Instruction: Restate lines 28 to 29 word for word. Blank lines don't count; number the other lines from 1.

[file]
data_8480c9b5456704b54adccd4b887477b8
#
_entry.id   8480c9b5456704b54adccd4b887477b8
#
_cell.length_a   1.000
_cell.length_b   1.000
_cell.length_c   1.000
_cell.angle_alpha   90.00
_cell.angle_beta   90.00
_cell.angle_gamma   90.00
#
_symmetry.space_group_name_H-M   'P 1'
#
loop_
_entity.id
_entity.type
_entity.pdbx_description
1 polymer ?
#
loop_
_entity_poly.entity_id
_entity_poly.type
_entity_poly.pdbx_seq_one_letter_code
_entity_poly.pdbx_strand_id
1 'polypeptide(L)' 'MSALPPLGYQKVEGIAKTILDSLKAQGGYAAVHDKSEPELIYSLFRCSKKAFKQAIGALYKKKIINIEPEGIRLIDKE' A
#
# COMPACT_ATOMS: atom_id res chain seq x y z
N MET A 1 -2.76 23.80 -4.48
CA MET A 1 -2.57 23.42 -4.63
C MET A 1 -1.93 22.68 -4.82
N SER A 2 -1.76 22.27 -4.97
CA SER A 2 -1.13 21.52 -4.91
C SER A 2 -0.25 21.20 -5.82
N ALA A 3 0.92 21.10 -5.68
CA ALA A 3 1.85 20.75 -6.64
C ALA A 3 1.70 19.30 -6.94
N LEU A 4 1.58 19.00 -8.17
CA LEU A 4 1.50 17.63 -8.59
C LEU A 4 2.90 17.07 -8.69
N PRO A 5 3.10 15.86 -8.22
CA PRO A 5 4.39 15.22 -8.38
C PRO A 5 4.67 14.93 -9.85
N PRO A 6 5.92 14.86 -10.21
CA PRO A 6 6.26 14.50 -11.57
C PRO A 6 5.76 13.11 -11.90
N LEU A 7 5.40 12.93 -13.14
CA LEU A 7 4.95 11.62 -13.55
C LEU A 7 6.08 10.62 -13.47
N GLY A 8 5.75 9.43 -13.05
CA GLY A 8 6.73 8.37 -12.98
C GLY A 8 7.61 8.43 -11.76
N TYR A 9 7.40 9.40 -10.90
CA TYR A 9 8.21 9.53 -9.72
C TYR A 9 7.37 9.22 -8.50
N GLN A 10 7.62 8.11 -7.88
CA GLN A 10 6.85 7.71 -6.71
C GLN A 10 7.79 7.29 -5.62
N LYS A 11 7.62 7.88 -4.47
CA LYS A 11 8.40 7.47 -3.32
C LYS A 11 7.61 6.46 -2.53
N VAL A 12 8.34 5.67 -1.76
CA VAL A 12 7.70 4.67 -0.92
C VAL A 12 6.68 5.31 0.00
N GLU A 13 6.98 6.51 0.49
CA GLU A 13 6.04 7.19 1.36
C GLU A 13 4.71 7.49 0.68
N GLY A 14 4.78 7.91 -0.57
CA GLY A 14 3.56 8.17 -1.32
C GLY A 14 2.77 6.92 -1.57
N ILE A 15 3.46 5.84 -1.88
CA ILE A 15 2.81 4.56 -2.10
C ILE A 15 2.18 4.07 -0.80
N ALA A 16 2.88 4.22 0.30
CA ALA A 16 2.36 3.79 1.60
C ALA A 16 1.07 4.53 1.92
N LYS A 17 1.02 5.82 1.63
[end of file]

N MET A 1 -2.76 23.80 -4.48
CA MET A 1 -2.57 23.42 -4.63